Twenty six state were involved in the NGSS. Eight states have officially adopted the standards and have begun the implementation process.
In July 2010, a document was published by the National Research Council, which is part of the National Academy of Sciences located in Washington D.C. Because several states were updating their standards in English and Mathematics, and due to several states operating on science standards 15 years old, it was believed it was a good time to make needed changes in science education.
Any area in education needs to be revised when new effective methods are learned or new content needs to be updated. Some of this has been done, but a need for a comprehensive change was felt by leaders in this area.
Through a grant and other resources a document was developed in partnership with several groups involved in science or science education. The end product was a document titled A Framework for K-12 Science Education. A final draft was published in July 2011 and is available at www.nap.edu. You can download a free PDF copy for your review. You can review a summary here.
This document, called the “Framework”, explains the reason for the changes, defines the new content, and explains how to implement the changes. Overall much good was accomplished by this effort. If implemented, many improvements will be made in science education. So far, so good- right?
The next step was writing national standards based on this framework. A standard is a description of what is taught at what grade level. Each grade and each high school course has a group of standards which educators use to develop instruction. People familiar with this process in Georgia know that they can find all the standards for all the grades or courses their child will take at school. This is the core of the curriculum. Parents know what is being taught. Again, this is a good thing. At that time, around 2012-2014, several states were working at writing new standards in science for kindergarten to12th grade. It was believed this effort will help states implement the vision of the Framework. The vision seeks for science education to be more coherent and include engineering, technology, and practices in science, as well as become more engaging to the student. This appeared as a worthy goal.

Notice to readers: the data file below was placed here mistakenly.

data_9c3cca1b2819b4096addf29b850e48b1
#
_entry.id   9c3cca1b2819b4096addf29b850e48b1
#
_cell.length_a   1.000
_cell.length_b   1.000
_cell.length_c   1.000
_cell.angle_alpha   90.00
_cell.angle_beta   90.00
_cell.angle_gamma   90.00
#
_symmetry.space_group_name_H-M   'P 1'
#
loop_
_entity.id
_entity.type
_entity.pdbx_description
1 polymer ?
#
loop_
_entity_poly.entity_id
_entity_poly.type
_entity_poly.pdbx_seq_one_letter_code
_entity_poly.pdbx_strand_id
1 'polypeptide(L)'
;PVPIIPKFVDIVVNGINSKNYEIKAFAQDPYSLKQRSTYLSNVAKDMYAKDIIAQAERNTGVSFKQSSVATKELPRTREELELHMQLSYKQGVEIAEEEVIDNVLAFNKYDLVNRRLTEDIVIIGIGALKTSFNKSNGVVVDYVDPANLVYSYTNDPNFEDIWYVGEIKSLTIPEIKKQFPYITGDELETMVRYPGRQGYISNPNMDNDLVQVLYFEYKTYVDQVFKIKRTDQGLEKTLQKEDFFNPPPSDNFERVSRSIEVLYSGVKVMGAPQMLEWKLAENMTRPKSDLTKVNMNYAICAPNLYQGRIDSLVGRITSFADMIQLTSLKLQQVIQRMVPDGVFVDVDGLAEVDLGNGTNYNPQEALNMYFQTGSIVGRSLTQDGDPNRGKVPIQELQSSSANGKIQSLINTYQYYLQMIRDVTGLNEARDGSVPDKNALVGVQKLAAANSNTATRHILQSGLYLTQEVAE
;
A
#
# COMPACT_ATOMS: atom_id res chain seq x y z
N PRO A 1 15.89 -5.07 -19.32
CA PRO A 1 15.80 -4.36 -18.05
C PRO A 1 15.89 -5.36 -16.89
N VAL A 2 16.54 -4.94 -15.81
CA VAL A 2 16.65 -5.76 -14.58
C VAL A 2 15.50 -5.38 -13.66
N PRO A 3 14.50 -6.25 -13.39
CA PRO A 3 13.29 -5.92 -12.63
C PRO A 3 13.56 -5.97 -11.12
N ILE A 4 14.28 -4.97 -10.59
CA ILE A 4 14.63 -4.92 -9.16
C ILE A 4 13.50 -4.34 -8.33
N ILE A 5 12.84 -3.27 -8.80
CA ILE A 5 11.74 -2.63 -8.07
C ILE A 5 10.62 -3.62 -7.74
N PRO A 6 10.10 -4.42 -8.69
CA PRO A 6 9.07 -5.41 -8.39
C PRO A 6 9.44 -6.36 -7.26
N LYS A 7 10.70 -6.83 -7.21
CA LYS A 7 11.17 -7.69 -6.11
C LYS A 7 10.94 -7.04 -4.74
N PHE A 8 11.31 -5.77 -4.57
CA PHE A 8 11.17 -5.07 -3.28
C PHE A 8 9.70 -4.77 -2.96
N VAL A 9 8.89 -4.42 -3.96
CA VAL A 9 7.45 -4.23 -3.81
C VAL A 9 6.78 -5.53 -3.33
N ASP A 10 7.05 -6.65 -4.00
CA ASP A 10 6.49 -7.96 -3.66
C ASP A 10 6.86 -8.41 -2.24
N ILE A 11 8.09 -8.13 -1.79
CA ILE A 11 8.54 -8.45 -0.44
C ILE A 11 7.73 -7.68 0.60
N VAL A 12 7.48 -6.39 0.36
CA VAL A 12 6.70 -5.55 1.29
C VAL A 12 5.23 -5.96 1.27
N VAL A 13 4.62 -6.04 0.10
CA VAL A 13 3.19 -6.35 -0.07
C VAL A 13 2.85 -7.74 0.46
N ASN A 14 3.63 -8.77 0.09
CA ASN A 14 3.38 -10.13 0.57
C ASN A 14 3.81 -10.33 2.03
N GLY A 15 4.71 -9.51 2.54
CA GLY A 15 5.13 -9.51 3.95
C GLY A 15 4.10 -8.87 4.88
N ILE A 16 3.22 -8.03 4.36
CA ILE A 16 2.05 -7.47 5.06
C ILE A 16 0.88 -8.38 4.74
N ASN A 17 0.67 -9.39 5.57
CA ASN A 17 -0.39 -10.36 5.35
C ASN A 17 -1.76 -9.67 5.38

Each state was writing standards based on the framework and submitting them to a national standards organization. Georgia was a lead state in that effort. That organization was Achieve Inc. and can be located on the web at www.achieve.org. These new standards were called Next Generation Science Standards. Information about NGSS can be found at www.nextgenscience.org. These national standards were planned to be completed by December 2012 but were not released until April 2013.
What is the concern for the Christian? The Core Idea LS4 in the framework presents Darwinian evolution as a fact. The actual wording can be found here. There are several other places where evolution is referenced. If this is was not challenged, it would have be written into all future standards and may become a central unifying theme in K-12 science education. The deed of the evolutionist would be done. Those unfamiliar with this process and the groups involved in it may not know how Darwinists have been and are currently using this process to insert their worldview directly into unsuspecting young minds. If the Darwinists then and now are not challenged, exposed, and stopped, then evolution will be taught as fact with more rigor in biology and other classrooms across our state and nation. This will have a severe impact on science and the Christian community. The evolution in LS4 has been critiqued and answered for public review.
The process of writing national standards followed a timeline. For Georgia the timeline is extended up to the first instruction in Georgia classrooms. Several states are involved in the process. Leading Partners provide leadership and direction; Writing Teams submit drafts of the new standards and the rest of the states are involved in adopting the standards. These drafts will be reviewed by stakeholders.
Since the work has started we have visited other Georgia Board of Education meetings, contacted School Superintendents in Georgia, contacted the state Superintendent, emailed church leaders, contacted officials at the National Academy of Sciences, kept in communication with officials at Achieve, began a social media campaign.
Due to the controversy over Common Core, among other reasons, Georgia did not adopt the NGSS. Adjustments were made and a new timeline was produced. The fall of 2017 will be when the new standards will start to be taught. They will be called Georgia Standards of Excellence. You can view them here.